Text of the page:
Dr. Kerry Nield PhD
Dr. Juergen Dobmeyer MD
Dr. David Cook PhD.
This article represents the opinions of the authors and does not represent the opinions of any business or entity for which the authors work or have worked.
One of the central tenets of healthcare provision is that all patients have the right to expect equal treatment. Unfortunately, much as we might wish to offer the best treatments to all, there are only finite resources available and so it is necessary to balance the needs of different patients to ensure their fairest distribution. This is a difficult balancing act, but over the years we have developed approaches to ensure such judgements are as objective and as equitable as possible. In the UK, the National Institute for Health and Care Excellence (NICE1) is responsible for doing this, but the approaches taken by NICE are not unique and similar methods are used by healthcare systems around the world.2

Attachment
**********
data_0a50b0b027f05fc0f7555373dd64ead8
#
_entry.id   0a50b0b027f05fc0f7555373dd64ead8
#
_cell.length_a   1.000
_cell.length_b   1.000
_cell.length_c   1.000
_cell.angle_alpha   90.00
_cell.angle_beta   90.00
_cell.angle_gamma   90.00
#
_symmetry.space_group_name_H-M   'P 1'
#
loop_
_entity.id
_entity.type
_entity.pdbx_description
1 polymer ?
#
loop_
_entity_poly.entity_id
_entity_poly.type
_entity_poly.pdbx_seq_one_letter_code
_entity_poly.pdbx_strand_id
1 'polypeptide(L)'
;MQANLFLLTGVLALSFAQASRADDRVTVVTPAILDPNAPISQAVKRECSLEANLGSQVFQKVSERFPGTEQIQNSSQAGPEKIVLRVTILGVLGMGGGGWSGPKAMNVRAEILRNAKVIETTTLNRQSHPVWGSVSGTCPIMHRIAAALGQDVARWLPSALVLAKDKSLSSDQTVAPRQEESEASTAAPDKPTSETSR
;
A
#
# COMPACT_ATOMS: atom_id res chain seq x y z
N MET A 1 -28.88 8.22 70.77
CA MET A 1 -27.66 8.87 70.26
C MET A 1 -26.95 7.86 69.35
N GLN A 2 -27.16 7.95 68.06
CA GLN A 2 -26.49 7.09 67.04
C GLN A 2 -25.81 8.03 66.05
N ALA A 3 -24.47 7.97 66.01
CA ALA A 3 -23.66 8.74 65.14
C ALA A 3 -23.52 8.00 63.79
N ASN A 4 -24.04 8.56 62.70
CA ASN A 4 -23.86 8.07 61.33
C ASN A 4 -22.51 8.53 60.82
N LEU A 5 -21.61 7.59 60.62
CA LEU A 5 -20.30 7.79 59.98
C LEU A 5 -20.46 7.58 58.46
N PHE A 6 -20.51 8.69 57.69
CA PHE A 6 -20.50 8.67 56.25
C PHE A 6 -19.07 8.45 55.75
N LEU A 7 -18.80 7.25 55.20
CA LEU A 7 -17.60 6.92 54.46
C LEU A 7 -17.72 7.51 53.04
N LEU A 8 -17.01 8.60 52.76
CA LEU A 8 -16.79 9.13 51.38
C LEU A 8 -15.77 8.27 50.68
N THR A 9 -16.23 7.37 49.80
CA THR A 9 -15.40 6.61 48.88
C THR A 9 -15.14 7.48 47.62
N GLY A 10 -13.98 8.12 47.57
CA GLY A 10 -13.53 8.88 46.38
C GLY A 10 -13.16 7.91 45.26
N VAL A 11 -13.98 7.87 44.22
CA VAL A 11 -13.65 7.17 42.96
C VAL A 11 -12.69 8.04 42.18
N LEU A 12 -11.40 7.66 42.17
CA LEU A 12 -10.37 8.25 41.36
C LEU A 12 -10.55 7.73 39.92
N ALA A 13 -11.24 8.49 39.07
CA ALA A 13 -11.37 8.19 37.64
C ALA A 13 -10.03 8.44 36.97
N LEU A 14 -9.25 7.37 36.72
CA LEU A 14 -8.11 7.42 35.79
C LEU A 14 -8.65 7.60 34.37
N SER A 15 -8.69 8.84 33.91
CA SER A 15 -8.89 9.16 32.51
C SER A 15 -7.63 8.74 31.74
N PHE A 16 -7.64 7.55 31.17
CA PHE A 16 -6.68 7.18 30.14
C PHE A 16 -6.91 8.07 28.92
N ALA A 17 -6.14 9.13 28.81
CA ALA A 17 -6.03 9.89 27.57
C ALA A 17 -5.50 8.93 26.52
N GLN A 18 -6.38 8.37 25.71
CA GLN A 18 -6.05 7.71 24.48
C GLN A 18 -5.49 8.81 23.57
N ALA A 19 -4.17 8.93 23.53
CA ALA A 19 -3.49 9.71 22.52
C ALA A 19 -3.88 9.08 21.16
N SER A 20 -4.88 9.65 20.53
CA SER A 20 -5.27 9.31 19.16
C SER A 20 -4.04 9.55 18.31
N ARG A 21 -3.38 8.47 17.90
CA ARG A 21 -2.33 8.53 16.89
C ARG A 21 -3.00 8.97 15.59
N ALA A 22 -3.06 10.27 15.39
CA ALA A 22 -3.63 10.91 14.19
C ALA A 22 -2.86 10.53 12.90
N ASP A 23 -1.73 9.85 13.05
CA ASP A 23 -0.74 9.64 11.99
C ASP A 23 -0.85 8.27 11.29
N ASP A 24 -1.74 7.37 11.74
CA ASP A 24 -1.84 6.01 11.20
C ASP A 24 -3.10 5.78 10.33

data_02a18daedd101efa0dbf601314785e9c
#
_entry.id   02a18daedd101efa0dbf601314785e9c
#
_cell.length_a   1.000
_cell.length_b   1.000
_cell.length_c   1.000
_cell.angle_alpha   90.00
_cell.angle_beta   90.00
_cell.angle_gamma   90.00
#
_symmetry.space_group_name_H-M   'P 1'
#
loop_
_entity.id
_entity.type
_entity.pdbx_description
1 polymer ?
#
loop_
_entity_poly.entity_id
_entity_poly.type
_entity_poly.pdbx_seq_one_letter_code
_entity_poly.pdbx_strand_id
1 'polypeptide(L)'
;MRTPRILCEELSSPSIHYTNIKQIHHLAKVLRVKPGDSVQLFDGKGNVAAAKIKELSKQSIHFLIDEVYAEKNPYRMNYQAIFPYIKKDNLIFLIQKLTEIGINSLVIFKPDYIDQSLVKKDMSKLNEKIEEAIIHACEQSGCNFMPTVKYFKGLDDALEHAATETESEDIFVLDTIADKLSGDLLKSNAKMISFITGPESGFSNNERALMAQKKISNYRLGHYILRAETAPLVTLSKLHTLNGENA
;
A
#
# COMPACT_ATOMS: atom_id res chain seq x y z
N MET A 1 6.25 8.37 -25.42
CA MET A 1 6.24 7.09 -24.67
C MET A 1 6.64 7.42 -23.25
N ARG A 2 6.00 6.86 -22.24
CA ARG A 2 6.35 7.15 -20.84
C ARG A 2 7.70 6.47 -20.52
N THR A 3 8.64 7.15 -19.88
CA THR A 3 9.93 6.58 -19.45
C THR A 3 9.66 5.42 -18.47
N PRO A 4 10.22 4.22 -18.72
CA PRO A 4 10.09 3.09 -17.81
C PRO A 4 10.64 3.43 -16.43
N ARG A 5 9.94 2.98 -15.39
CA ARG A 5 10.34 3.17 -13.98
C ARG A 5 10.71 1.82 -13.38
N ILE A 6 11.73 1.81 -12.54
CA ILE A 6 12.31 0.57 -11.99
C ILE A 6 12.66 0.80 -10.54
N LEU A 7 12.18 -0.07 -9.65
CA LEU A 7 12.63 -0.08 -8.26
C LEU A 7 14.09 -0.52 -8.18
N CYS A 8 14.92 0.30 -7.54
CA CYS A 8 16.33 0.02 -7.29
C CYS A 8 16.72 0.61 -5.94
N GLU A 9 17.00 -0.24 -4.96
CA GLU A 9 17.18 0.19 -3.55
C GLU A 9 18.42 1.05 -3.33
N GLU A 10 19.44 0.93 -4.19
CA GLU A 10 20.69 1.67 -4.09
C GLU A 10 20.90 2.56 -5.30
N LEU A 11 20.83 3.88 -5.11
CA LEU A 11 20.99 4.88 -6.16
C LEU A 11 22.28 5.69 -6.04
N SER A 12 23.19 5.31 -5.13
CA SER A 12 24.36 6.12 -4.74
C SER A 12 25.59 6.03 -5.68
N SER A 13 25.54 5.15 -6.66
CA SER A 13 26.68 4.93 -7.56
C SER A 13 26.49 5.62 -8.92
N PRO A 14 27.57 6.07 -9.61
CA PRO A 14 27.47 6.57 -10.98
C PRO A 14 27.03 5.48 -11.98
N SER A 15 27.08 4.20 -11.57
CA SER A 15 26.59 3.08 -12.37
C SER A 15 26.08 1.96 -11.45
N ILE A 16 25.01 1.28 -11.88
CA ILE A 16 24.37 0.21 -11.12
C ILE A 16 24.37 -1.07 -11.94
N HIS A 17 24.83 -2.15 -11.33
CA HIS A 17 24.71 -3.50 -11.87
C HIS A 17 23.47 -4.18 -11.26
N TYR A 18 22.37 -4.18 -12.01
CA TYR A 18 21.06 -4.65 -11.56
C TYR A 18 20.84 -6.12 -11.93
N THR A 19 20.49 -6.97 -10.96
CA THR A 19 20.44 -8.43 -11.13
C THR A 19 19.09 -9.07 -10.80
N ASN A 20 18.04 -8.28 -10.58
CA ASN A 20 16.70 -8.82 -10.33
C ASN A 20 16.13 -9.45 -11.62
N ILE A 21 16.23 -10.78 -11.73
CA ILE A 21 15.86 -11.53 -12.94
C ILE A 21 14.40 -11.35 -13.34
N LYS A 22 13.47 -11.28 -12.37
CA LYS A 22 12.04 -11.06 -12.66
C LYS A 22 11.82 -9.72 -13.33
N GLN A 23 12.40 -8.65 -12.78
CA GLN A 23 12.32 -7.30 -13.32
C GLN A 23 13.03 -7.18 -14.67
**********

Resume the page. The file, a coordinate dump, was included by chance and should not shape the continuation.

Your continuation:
Non-pharmaceutical interventions such as the imposition of societal restrictions, ‘lockdowns’, aim to have clinical outcomes i.e., a reduction in COVID-19 cases and deaths. However, unlike almost all other medical inventions these have not been subjected to the normal assessments used to test their effectiveness and worth.
So, what if lockdowns were a new treatment, ‘Lockdown™’, would we use it?
Three important areas are considered by authorities before a new therapeutic is recommended for use:
1. Efficacy and cost effectiveness
2. Safety and the Benefit/Risk profile
3. Lost opportunity cost
Efficacy and cost effectiveness of Lockdown™
Firstly, let’s be explicit about what Lockdown™ is. Lockdown™ is the use of societal restriction applied to the general population based purely on geography, (e.g. a country), with the aim of limiting general social contact between individuals as a way of minimizing the spread of SARS-CoV-2 within that population.